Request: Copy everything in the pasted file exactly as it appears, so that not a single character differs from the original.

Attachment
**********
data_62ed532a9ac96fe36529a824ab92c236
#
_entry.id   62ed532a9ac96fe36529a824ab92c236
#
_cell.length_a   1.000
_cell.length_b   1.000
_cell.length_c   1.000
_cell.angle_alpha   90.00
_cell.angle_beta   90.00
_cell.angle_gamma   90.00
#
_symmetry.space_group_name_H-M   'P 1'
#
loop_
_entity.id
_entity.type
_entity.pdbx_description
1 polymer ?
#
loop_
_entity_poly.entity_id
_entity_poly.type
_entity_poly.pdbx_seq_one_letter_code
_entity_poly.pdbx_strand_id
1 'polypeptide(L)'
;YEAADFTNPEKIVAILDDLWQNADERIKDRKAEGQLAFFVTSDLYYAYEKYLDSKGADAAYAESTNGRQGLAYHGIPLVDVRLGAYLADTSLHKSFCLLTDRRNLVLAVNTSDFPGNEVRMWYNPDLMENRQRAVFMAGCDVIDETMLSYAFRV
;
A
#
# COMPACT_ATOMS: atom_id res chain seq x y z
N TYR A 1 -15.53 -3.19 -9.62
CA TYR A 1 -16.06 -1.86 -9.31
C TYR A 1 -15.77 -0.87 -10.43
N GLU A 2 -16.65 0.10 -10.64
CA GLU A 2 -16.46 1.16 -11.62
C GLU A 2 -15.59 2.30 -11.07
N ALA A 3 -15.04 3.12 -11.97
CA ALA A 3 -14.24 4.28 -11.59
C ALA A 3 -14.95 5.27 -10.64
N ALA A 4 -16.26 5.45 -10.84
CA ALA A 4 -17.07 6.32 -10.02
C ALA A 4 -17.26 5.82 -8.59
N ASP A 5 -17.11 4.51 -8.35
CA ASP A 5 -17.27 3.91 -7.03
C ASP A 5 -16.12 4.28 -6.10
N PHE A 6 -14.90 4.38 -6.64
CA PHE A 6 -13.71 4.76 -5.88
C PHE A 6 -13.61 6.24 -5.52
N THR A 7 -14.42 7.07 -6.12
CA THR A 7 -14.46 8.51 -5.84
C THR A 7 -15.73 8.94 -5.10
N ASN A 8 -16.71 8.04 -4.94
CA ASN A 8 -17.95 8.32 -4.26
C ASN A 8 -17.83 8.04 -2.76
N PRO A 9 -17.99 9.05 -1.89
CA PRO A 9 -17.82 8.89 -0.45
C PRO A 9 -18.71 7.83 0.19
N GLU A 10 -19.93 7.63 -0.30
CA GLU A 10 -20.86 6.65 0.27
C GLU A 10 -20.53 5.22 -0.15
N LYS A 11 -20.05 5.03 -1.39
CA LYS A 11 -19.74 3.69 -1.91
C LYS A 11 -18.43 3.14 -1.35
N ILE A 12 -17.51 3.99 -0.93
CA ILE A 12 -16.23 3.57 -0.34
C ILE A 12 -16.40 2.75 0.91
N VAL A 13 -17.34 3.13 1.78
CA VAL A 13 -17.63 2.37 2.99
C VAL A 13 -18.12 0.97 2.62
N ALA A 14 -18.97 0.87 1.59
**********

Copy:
data_62ed532a9ac96fe36529a824ab92c236
#
_entry.id   62ed532a9ac96fe36529a824ab92c236
#
_cell.length_a   1.000
_cell.length_b   1.000
_cell.length_c   1.000
_cell.angle_alpha   90.00
_cell.angle_beta   90.00
_cell.angle_gamma   90.00
#
_symmetry.space_group_name_H-M   'P 1'
#
loop_
_entity.id
_entity.type
_entity.pdbx_description
1 polymer ?
#
loop_
_entity_poly.entity_id
_entity_poly.type
_entity_poly.pdbx_seq_one_letter_code
_entity_poly.pdbx_strand_id
1 'polypeptide(L)'
;YEAADFTNPEKIVAILDDLWQNADERIKDRKAEGQLAFFVTSDLYYAYEKYLDSKGADAAYAESTNGRQGLAYHGIPLVDVRLGAYLADTSLHKSFCLLTDRRNLVLAVNTSDFPGNEVRMWYNPDLMENRQRAVFMAGCDVIDETMLSYAFRV
;
A
#
# COMPACT_ATOMS: atom_id res chain seq x y z
N TYR A 1 -15.53 -3.19 -9.62
CA TYR A 1 -16.06 -1.86 -9.31
C TYR A 1 -15.77 -0.87 -10.43
N GLU A 2 -16.65 0.10 -10.64
CA GLU A 2 -16.46 1.16 -11.62
C GLU A 2 -15.59 2.30 -11.07
N ALA A 3 -15.04 3.12 -11.97
CA ALA A 3 -14.24 4.28 -11.59
C ALA A 3 -14.95 5.27 -10.64
N ALA A 4 -16.26 5.45 -10.84
CA ALA A 4 -17.07 6.32 -10.02
C ALA A 4 -17.26 5.82 -8.59
N ASP A 5 -17.11 4.51 -8.35
CA ASP A 5 -17.27 3.91 -7.03
C ASP A 5 -16.12 4.28 -6.10
N PHE A 6 -14.90 4.38 -6.64
CA PHE A 6 -13.71 4.76 -5.88
C PHE A 6 -13.61 6.24 -5.52
N THR A 7 -14.42 7.07 -6.12
CA THR A 7 -14.46 8.51 -5.84
C THR A 7 -15.73 8.94 -5.10
N ASN A 8 -16.71 8.04 -4.94
CA ASN A 8 -17.95 8.32 -4.26
C ASN A 8 -17.83 8.04 -2.76
N PRO A 9 -17.99 9.05 -1.89
CA PRO A 9 -17.82 8.89 -0.45
C PRO A 9 -18.71 7.83 0.19
N GLU A 10 -19.93 7.63 -0.30
CA GLU A 10 -20.86 6.65 0.27
C GLU A 10 -20.53 5.22 -0.15
N LYS A 11 -20.05 5.03 -1.39
CA LYS A 11 -19.74 3.69 -1.91
C LYS A 11 -18.43 3.14 -1.35
N ILE A 12 -17.51 3.99 -0.93
CA ILE A 12 -16.23 3.57 -0.34
C ILE A 12 -16.40 2.75 0.91
N VAL A 13 -17.34 3.13 1.78
CA VAL A 13 -17.63 2.37 2.99
C VAL A 13 -18.12 0.97 2.62
N ALA A 14 -18.97 0.87 1.59